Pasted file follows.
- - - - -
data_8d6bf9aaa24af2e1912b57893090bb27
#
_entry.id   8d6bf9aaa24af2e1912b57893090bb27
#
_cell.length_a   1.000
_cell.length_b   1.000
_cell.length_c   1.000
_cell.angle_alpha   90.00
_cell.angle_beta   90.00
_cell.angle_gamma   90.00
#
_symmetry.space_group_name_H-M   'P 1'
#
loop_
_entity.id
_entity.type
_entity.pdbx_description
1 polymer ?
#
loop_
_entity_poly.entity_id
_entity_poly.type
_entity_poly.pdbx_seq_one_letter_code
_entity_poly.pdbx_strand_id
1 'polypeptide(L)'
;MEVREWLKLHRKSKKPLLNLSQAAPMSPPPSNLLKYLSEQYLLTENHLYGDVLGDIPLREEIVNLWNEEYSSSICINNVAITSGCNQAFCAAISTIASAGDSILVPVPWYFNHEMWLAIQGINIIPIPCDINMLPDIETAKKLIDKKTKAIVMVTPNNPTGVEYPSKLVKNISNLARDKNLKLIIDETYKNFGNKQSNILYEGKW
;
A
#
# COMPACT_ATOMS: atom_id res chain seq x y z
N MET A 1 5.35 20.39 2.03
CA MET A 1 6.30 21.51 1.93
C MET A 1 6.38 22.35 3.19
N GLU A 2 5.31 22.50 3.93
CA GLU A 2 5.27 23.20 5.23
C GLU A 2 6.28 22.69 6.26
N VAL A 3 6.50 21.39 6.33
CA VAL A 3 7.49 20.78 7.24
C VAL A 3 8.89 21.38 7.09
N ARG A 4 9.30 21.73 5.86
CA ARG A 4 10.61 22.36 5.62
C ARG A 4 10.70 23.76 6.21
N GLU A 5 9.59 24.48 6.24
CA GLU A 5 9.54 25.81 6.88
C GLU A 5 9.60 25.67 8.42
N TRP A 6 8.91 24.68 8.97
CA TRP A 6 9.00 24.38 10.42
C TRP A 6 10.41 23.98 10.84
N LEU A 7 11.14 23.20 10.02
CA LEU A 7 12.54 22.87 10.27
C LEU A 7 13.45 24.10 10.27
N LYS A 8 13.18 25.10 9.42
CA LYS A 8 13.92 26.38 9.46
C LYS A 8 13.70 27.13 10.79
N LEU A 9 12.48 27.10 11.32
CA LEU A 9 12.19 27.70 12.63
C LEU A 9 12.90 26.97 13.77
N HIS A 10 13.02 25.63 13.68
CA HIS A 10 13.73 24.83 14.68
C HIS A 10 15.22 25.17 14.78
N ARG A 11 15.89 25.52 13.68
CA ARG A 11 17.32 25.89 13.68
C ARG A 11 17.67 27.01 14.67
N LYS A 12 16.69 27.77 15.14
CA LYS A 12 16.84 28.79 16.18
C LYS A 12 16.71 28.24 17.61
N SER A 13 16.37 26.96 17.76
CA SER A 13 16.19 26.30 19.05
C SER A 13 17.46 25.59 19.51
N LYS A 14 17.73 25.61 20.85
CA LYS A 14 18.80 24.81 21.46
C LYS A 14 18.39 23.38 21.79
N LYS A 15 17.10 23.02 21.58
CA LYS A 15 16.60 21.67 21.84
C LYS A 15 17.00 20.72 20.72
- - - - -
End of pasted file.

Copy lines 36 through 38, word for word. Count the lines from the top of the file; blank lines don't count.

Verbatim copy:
C GLU A 2 6.28 22.69 6.26
N VAL A 3 6.50 21.39 6.33
CA VAL A 3 7.49 20.78 7.24